Endangered Bees: Cures for the Honey Bee Die-Off!

| Modified: Mar 01, 2018
Add New Post 2/12/2007: Truly alarmed about recent articles on the honeybee population collapse, we sent the following article to our Bangkok independent health contributor, Ted, for comment:

Ted responded:"Yes, there is an easy way to kill the "alarmingly high number of foreign fungi, bacteria and other organisms" on dead bees without killing the bees. Just use relatively mild ozonation on the beehives. Most ozonators these days are quite cheap and you can adjust the amount accordingly. It won't kill the bees, but it will at least kill a lot of those foreign fungi and bacteria first. Small organisms die first. If mites are at issue, being in the fields in which the bees pollinate, consider that the mites are now insecticidal resistant. Weak orange oil in detergent or a simple borax and peroxide as usual, should get rid of the mites, over a large field for a couple of hours. It should be rinsed with water before the bees have a chance to pollinate, therefore not harming the bees. Of course, this is my own way of dealing with them, I am sure other people will have better ideas. As to why, there is an unusual numbers of fungi and bacteria, look no further than acid rain. It is acidic in nature and tends to promote bacteria and fungus. A simple way is to use a relatively alkaline solution to spray the premises, thus suppressing such growth. One simple remedy is (hee hee), baking soda mixed with water!

Perhaps, ten years from now honeybees, at least in most of the U.S., may face extinction, not really because of the disease, but something we usually overlook as species are increasingly facing extinction -- the issue of global warming. Basically, most parasites, tiny bacteria, viruses, cannot live in colder weather and this provides the bees with natural protection. But as global warming ensues, at least in the last 20 years and accelerating, opportunistic bacterium will get worse. There was a chart I remember as ice glaciers go down precipitously that the new bacteria and parasites rises dramatically during the same period. That chart came from the video of Al Gore's Inconvenient Truth, and I think it was done quite well in explaining how the rate of diseases expands as temperature now no longer protects natural species from diseases. Therefore, a simple cure for honeybees is to go to cooler temperatures and "refrigerate" beehives, or use temperature as a natural protection. A much easier way, of course, is to relocate the beehives to colder temperatures that will be protective of the bees' immune systems, thereby preventing them from being overwhelmed with opportunistic viruses, mites, and nano-bacteria. Ted"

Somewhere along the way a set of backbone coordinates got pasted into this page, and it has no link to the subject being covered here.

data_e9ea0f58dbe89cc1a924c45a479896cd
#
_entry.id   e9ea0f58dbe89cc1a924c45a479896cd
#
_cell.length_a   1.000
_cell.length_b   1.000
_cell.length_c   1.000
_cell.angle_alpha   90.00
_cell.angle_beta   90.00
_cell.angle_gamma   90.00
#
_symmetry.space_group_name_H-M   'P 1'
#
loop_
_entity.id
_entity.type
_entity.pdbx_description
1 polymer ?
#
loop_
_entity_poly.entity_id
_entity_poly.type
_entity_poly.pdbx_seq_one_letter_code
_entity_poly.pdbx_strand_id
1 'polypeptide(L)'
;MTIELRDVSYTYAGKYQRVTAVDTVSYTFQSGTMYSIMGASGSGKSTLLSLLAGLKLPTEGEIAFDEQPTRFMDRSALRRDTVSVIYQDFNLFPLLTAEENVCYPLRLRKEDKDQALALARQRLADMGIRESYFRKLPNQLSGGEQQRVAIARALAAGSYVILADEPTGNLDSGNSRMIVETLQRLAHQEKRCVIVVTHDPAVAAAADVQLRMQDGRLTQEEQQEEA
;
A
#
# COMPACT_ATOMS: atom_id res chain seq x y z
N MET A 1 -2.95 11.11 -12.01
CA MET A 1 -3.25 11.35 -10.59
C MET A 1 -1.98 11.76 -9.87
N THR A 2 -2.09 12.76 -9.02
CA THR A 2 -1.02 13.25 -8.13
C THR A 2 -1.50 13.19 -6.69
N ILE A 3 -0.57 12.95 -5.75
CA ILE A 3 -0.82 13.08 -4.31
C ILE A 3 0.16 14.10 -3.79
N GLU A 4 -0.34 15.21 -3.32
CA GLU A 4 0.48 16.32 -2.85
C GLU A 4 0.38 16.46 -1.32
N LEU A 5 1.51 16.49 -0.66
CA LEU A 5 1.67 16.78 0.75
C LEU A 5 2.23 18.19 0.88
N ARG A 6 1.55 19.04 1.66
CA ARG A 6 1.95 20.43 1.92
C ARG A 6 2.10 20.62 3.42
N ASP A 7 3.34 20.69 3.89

7/27/2007: Linda forwards Ted the following article:

Subject: Asian Parasite Killing Western Bees - Scientist
SPAIN: July 19, 2007

Asian Parasite Killing Western Bees - Scientist SPAIN: July 19, 2007 MADRID - A parasite common in Asian bees has spread to Europe and the Americas and is behind the mass disappearance of honeybees in many countries, says a Spanish scientist who has been studying the phenomenon for years. The culprit is a microscopic parasite called nosema ceranae said Mariano Higes..."

Ted replies, "Thanks for the forward! I will investigate the Asian parasites as to the possible cause of Western Bees extinction.

What is unusual is Thailand, which is also an Asian country and other countries around here are relatively resistant to "Asian parasites" and honey bees around in this area are doing quite fine.

It would be quite possible to change the honeybees species or at least through breeding introduce asian honeybees more resistant to the parasites.

A relatively weak solution of borax might remotely reduce the parasites infestation since most bees seem to be relatively resistant to a weak solution of borax for insect control. Of course, I haven't done experiments on that, but I do know bees don't get killed easily with borax, but parasites and mites seem to be peculiarly more sensitive, especially the mites and parasites' eggs.